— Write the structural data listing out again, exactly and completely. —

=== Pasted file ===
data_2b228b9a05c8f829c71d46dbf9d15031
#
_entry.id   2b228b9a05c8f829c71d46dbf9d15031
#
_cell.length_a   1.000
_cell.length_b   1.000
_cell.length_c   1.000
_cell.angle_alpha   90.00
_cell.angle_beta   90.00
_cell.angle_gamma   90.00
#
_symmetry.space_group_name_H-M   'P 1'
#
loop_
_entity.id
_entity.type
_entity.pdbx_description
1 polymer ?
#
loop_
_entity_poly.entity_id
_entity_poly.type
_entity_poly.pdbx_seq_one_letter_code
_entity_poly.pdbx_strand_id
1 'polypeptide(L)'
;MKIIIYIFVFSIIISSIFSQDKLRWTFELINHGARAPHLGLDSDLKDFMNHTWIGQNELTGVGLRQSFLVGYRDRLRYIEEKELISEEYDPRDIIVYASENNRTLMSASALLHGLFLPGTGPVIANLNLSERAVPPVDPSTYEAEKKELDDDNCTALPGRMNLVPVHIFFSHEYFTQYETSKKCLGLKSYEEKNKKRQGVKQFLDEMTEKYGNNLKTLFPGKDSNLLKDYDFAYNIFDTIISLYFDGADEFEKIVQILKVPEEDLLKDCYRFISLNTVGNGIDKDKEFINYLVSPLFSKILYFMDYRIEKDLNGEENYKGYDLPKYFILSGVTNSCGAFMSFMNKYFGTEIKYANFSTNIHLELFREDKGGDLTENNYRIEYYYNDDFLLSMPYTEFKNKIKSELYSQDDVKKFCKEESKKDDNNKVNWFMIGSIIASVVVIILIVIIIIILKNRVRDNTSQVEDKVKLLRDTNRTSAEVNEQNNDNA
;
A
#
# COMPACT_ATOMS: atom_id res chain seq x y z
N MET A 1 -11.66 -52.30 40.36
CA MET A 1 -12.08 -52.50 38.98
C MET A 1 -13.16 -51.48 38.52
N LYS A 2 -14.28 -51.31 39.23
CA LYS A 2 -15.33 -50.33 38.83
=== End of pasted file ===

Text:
data_2b228b9a05c8f829c71d46dbf9d15031
#
_entry.id   2b228b9a05c8f829c71d46dbf9d15031
#
_cell.length_a   1.000
_cell.length_b   1.000
_cell.length_c   1.000
_cell.angle_alpha   90.00
_cell.angle_beta   90.00
_cell.angle_gamma   90.00
#
_symmetry.space_group_name_H-M   'P 1'
#
loop_
_entity.id
_entity.type
_entity.pdbx_description
1 polymer ?
#
loop_
_entity_poly.entity_id
_entity_poly.type
_entity_poly.pdbx_seq_one_letter_code
_entity_poly.pdbx_strand_id
1 'polypeptide(L)'
;MKIIIYIFVFSIIISSIFSQDKLRWTFELINHGARAPHLGLDSDLKDFMNHTWIGQNELTGVGLRQSFLVGYRDRLRYIEEKELISEEYDPRDIIVYASENNRTLMSASALLHGLFLPGTGPVIANLNLSERAVPPVDPSTYEAEKKELDDDNCTALPGRMNLVPVHIFFSHEYFTQYETSKKCLGLKSYEEKNKKRQGVKQFLDEMTEKYGNNLKTLFPGKDSNLLKDYDFAYNIFDTIISLYFDGADEFEKIVQILKVPEEDLLKDCYRFISLNTVGNGIDKDKEFINYLVSPLFSKILYFMDYRIEKDLNGEENYKGYDLPKYFILSGVTNSCGAFMSFMNKYFGTEIKYANFSTNIHLELFREDKGGDLTENNYRIEYYYNDDFLLSMPYTEFKNKIKSELYSQDDVKKFCKEESKKDDNNKVNWFMIGSIIASVVVIILIVIIIIILKNRVRDNTSQVEDKVKLLRDTNRTSAEVNEQNNDNA
;
A
#
# COMPACT_ATOMS: atom_id res chain seq x y z
N MET A 1 -11.66 -52.30 40.36
CA MET A 1 -12.08 -52.50 38.98
C MET A 1 -13.16 -51.48 38.52
N LYS A 2 -14.28 -51.31 39.23
CA LYS A 2 -15.33 -50.33 38.83